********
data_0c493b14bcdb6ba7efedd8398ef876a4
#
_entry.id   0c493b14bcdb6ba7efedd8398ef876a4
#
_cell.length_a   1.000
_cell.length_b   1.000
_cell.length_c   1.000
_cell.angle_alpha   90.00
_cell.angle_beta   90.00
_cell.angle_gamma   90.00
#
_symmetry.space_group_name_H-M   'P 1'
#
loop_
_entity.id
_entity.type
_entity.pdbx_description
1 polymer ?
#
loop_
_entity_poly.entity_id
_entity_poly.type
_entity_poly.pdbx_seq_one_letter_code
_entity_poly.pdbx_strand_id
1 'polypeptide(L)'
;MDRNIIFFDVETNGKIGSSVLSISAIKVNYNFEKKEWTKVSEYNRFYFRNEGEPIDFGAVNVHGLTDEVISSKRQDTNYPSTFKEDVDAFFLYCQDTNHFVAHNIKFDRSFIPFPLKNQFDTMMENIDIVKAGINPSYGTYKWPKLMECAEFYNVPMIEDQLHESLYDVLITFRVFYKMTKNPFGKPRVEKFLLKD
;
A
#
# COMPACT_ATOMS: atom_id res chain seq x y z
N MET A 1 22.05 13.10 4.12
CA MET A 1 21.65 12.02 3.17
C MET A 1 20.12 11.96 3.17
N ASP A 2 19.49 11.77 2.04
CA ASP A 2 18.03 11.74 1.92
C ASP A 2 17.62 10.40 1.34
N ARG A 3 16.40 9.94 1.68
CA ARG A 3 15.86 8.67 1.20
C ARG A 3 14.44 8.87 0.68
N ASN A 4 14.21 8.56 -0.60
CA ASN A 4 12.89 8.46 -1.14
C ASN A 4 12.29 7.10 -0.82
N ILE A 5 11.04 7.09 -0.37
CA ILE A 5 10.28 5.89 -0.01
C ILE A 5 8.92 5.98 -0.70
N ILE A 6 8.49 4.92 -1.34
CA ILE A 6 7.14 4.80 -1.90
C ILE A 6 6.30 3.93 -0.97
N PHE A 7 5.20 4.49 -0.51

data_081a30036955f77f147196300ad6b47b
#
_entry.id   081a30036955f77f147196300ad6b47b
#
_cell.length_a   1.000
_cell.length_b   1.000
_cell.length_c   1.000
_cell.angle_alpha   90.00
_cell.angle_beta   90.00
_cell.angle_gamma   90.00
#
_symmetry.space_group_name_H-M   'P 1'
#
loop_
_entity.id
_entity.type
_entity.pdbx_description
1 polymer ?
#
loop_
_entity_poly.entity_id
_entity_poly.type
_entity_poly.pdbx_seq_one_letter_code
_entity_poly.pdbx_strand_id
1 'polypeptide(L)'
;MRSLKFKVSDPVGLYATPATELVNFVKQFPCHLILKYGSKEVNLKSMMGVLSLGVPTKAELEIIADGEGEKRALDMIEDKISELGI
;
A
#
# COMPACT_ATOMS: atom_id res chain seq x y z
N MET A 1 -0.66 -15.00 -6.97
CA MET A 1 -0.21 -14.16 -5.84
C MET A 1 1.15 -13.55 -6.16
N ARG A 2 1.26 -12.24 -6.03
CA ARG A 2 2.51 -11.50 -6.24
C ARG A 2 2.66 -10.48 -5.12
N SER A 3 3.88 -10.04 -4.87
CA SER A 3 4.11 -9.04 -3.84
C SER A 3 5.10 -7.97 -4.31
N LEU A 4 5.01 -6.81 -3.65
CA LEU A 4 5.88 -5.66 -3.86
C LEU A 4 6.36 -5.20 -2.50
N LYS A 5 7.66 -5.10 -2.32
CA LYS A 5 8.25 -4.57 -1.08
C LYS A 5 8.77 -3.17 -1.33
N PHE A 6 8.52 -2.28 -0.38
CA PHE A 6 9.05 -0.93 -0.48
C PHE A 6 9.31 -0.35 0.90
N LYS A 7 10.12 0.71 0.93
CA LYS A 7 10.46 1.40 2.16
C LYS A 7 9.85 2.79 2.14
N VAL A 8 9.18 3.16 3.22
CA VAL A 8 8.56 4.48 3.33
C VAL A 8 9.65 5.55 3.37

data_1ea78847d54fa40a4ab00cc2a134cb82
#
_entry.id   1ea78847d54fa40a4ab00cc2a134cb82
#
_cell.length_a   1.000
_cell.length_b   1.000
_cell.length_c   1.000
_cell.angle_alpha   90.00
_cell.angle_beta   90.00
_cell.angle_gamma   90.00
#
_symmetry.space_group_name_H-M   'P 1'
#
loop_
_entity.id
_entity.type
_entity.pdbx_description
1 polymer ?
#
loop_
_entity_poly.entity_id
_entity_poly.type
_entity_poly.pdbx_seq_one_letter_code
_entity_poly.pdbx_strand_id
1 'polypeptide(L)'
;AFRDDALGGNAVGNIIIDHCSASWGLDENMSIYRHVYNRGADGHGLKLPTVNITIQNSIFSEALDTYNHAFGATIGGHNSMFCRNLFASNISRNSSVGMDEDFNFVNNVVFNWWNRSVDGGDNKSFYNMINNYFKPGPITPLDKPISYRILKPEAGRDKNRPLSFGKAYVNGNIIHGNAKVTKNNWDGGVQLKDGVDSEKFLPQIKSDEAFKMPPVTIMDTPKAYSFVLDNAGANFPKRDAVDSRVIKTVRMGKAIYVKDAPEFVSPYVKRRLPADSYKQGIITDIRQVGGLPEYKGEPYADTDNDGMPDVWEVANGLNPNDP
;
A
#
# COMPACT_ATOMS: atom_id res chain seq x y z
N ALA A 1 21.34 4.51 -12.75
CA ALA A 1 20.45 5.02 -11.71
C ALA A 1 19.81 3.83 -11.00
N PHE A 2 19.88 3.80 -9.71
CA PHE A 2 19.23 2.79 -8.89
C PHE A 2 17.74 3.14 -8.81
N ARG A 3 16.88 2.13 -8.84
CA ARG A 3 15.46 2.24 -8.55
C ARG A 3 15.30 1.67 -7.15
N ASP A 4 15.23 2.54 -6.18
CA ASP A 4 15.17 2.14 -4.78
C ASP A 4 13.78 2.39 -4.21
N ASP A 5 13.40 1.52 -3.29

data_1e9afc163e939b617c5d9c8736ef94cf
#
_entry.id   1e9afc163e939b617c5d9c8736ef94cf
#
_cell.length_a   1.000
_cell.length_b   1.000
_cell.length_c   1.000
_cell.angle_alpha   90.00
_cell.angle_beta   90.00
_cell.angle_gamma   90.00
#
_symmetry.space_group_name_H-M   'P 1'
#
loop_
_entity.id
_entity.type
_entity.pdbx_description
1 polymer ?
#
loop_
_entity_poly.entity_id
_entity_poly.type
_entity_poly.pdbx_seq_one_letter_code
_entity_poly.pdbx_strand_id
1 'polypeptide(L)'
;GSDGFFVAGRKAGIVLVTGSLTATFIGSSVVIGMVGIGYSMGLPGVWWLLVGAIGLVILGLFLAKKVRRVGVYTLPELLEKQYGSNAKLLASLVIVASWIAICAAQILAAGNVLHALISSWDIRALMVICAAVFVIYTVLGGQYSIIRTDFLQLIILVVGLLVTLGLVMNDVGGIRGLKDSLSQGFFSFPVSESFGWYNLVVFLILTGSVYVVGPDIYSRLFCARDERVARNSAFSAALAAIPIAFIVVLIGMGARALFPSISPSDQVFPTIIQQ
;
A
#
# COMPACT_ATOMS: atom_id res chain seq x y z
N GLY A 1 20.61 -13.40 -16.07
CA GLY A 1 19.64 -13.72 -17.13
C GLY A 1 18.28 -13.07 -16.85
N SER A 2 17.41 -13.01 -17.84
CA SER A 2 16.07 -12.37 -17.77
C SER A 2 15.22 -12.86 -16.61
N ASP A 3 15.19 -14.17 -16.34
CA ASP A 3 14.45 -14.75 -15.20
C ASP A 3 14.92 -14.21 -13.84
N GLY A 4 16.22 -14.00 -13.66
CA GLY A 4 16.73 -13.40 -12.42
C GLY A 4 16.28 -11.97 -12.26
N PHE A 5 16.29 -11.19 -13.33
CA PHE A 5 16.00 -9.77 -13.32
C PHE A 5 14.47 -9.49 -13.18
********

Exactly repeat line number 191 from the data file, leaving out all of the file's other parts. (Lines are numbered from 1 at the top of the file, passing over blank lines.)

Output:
C PHE A 5 14.47 -9.49 -13.18